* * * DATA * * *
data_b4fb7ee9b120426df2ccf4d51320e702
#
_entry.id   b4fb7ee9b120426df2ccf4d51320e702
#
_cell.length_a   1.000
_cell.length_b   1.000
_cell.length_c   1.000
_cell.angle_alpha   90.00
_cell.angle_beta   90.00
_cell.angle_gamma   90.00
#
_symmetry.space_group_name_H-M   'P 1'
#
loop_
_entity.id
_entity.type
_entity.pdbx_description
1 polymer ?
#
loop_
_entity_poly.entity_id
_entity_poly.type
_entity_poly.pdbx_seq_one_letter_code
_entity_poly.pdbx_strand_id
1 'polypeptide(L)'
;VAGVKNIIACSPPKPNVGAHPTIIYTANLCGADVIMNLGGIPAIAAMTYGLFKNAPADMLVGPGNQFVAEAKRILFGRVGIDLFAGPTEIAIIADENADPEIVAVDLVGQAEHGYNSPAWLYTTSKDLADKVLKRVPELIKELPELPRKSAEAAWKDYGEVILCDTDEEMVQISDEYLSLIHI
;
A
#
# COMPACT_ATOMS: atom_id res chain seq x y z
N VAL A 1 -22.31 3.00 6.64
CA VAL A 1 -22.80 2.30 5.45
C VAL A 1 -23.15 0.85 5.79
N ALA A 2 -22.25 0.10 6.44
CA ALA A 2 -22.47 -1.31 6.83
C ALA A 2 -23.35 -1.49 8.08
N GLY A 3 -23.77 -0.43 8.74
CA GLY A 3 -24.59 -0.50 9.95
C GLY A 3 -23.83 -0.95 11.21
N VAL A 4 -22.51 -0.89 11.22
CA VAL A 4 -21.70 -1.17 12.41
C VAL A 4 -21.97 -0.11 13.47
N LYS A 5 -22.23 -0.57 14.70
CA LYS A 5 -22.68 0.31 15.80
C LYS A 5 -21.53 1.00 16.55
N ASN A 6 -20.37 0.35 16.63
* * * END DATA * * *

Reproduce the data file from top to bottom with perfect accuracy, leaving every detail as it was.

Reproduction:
data_b4fb7ee9b120426df2ccf4d51320e702
#
_entry.id   b4fb7ee9b120426df2ccf4d51320e702
#
_cell.length_a   1.000
_cell.length_b   1.000
_cell.length_c   1.000
_cell.angle_alpha   90.00
_cell.angle_beta   90.00
_cell.angle_gamma   90.00
#
_symmetry.space_group_name_H-M   'P 1'
#
loop_
_entity.id
_entity.type
_entity.pdbx_description
1 polymer ?
#
loop_
_entity_poly.entity_id
_entity_poly.type
_entity_poly.pdbx_seq_one_letter_code
_entity_poly.pdbx_strand_id
1 'polypeptide(L)'
;VAGVKNIIACSPPKPNVGAHPTIIYTANLCGADVIMNLGGIPAIAAMTYGLFKNAPADMLVGPGNQFVAEAKRILFGRVGIDLFAGPTEIAIIADENADPEIVAVDLVGQAEHGYNSPAWLYTTSKDLADKVLKRVPELIKELPELPRKSAEAAWKDYGEVILCDTDEEMVQISDEYLSLIHI
;
A
#
# COMPACT_ATOMS: atom_id res chain seq x y z
N VAL A 1 -22.31 3.00 6.64
CA VAL A 1 -22.80 2.30 5.45
C VAL A 1 -23.15 0.85 5.79
N ALA A 2 -22.25 0.10 6.44
CA ALA A 2 -22.47 -1.31 6.83
C ALA A 2 -23.35 -1.49 8.08
N GLY A 3 -23.77 -0.43 8.74
CA GLY A 3 -24.59 -0.50 9.95
C GLY A 3 -23.83 -0.95 11.21
N VAL A 4 -22.51 -0.89 11.22
CA VAL A 4 -21.70 -1.17 12.41
C VAL A 4 -21.97 -0.11 13.47
N LYS A 5 -22.23 -0.57 14.70
CA LYS A 5 -22.68 0.31 15.80
C LYS A 5 -21.53 1.00 16.55
N ASN A 6 -20.37 0.35 16.63